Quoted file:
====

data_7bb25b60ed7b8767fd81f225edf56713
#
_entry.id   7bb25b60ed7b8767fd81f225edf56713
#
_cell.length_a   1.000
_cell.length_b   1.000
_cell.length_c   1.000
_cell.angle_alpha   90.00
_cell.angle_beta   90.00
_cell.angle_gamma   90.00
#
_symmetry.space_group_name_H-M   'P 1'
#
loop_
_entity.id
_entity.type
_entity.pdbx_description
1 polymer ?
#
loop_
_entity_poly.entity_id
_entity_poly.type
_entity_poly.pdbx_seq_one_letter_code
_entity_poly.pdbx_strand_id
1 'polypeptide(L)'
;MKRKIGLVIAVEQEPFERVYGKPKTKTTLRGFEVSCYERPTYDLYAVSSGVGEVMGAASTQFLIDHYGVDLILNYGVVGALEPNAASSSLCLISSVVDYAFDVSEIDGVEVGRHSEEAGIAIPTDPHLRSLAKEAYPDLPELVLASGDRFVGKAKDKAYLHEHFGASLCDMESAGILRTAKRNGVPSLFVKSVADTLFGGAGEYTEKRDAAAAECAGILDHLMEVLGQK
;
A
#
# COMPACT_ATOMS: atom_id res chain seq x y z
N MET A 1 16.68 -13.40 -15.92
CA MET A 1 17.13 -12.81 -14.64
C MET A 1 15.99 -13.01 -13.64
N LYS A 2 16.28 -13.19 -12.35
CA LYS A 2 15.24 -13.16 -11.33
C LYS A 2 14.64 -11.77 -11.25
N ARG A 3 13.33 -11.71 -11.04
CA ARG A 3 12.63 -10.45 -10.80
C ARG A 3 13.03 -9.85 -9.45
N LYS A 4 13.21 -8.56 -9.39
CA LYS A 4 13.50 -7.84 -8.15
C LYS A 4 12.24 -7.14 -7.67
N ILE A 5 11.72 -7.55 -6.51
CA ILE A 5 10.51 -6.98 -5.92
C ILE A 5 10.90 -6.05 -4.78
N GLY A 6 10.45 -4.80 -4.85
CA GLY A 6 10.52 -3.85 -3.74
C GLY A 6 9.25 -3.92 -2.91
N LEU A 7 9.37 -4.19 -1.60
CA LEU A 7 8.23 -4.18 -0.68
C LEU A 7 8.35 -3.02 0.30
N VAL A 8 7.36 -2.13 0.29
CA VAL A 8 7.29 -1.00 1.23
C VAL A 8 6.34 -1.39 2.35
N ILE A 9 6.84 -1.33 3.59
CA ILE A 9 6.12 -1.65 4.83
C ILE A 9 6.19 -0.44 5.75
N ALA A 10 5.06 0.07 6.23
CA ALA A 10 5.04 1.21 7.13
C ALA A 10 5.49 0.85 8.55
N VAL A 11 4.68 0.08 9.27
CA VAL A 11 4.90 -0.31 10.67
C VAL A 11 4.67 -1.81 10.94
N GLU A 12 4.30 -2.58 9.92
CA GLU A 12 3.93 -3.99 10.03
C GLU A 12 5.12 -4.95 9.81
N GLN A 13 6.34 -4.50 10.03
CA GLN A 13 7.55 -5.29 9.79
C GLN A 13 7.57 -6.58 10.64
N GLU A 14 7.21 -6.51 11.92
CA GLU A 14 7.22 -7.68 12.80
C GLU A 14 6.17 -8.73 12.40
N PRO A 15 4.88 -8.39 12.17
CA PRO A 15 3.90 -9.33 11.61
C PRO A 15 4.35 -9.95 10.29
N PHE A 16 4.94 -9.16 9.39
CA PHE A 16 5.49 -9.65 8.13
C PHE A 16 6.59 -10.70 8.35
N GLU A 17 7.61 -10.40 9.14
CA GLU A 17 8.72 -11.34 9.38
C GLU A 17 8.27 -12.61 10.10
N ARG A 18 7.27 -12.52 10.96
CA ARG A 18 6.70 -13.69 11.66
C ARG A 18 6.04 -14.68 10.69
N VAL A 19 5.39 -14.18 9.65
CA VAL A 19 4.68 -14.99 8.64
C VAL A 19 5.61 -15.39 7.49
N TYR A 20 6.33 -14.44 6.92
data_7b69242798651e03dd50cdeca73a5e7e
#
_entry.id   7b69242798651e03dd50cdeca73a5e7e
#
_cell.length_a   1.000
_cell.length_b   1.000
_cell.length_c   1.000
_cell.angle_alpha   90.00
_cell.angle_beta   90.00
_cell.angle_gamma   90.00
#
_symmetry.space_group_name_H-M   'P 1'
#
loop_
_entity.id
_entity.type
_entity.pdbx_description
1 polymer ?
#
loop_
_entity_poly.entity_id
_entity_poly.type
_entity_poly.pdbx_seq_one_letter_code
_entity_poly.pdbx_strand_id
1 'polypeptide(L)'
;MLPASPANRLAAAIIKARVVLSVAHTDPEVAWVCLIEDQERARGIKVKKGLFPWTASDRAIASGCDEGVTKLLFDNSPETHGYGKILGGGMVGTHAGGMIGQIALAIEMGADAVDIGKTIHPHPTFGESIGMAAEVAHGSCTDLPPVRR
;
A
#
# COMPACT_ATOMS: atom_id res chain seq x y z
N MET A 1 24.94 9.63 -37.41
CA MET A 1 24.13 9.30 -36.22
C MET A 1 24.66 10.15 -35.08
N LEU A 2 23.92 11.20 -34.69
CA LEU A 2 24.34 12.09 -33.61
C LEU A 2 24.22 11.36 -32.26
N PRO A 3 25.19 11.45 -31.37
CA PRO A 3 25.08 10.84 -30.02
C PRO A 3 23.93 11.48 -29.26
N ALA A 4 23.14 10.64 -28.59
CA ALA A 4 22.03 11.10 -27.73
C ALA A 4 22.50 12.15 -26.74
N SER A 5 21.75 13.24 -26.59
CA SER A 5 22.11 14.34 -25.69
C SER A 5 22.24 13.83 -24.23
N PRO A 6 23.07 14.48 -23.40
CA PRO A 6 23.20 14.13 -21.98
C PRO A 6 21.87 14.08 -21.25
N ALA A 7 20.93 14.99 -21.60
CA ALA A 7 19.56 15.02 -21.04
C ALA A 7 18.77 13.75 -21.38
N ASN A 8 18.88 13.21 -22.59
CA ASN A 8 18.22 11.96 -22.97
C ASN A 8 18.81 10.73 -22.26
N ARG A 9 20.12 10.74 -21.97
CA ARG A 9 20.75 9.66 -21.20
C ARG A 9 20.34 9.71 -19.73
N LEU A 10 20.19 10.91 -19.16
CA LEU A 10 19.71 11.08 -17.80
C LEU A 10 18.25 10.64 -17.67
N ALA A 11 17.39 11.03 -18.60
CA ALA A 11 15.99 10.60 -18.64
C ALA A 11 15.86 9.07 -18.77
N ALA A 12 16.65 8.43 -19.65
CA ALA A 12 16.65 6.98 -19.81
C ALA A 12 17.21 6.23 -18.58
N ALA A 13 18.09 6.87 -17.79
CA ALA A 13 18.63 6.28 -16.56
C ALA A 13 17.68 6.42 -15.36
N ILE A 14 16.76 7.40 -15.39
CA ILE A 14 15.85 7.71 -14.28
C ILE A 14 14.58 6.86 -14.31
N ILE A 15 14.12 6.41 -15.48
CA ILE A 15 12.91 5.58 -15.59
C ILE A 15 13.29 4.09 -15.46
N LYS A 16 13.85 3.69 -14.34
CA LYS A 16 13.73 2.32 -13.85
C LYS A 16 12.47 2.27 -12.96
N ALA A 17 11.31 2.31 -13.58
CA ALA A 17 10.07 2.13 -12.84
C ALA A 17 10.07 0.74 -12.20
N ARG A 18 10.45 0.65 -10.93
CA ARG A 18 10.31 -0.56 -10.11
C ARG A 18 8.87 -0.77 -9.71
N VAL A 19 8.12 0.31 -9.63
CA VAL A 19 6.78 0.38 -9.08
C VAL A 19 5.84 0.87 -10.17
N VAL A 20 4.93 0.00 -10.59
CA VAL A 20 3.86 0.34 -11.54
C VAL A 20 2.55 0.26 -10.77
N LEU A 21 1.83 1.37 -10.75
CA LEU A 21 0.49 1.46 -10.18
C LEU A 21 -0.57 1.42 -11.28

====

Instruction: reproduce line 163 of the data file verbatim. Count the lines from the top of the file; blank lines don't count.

C ILE A 15 13.29 4.09 -15.46